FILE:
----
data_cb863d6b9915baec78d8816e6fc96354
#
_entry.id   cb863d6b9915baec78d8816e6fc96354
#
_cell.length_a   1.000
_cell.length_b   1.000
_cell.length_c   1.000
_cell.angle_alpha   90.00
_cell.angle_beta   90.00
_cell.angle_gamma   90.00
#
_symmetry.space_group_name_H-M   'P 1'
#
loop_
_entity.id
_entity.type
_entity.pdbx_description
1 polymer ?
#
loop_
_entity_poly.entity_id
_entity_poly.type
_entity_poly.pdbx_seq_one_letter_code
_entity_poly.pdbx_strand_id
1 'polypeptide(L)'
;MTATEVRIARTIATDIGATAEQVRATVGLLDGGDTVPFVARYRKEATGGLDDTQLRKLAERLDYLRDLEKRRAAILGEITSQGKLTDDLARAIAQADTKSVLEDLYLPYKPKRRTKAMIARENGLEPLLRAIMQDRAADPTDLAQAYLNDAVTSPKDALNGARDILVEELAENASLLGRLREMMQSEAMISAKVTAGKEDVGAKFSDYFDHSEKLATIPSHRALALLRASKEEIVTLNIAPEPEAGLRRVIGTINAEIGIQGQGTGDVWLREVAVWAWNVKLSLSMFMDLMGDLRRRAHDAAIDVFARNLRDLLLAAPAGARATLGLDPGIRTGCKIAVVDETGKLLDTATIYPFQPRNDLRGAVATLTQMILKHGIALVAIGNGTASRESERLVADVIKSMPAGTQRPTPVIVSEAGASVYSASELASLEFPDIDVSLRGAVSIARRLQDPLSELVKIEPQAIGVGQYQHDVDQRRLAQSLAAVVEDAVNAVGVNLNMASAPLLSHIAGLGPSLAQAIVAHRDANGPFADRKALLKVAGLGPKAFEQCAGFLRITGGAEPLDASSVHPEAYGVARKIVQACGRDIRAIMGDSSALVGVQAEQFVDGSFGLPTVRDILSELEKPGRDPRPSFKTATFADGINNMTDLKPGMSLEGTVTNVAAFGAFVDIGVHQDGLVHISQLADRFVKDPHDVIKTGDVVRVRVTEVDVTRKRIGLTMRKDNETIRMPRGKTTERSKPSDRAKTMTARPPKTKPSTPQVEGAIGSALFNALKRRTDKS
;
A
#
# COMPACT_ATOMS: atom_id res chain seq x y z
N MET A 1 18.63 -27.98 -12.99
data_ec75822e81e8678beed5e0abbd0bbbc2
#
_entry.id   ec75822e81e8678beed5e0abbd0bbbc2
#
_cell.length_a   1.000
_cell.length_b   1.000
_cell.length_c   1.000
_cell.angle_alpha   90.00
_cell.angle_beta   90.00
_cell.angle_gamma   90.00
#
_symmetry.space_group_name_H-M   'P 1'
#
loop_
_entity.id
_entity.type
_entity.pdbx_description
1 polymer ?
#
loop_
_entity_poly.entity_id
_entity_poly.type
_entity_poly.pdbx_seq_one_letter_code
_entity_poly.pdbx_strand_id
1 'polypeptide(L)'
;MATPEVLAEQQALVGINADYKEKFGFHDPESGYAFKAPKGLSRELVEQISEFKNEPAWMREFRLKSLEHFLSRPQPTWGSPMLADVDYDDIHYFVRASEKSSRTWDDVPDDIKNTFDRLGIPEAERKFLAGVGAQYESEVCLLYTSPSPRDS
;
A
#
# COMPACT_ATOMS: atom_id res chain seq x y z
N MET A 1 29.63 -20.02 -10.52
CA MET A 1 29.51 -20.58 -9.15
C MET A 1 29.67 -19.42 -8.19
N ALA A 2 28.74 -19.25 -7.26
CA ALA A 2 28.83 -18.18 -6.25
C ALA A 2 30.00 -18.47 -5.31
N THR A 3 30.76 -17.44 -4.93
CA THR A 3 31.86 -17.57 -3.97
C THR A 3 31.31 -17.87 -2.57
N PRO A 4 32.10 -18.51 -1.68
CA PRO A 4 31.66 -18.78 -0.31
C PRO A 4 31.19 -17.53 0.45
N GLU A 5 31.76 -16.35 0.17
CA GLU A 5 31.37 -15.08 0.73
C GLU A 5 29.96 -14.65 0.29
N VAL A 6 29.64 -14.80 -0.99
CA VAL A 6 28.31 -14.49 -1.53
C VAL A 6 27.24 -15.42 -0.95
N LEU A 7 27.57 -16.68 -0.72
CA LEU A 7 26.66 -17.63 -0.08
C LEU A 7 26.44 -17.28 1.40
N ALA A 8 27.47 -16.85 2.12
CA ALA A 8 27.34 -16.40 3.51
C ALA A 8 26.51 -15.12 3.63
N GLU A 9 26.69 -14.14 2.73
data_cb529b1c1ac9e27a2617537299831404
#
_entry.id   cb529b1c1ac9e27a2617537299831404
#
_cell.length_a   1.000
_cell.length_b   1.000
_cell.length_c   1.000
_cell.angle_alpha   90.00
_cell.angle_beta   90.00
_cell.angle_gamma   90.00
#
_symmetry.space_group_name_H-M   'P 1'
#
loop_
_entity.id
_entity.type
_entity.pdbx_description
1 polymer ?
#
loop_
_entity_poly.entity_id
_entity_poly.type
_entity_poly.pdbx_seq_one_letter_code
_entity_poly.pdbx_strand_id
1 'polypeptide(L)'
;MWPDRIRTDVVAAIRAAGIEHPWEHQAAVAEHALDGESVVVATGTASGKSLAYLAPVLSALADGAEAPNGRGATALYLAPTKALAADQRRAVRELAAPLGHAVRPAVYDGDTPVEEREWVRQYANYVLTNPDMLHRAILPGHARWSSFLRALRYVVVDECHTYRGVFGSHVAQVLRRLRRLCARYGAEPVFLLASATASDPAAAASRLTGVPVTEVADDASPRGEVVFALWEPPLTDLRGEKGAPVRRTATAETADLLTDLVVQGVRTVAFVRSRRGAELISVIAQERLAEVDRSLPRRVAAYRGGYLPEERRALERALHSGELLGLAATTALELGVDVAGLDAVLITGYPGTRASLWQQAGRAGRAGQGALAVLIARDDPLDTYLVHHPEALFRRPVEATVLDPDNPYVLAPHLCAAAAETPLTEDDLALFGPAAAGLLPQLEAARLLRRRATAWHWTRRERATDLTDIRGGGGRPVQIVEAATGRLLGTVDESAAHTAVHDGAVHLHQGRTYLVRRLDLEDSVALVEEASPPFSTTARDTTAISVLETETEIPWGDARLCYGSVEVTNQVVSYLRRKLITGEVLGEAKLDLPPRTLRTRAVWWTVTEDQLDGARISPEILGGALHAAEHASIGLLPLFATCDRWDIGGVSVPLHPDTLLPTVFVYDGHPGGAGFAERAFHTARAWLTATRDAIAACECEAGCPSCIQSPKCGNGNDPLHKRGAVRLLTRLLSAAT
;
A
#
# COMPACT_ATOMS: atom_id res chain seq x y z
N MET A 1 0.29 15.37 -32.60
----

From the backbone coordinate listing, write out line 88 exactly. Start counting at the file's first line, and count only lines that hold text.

#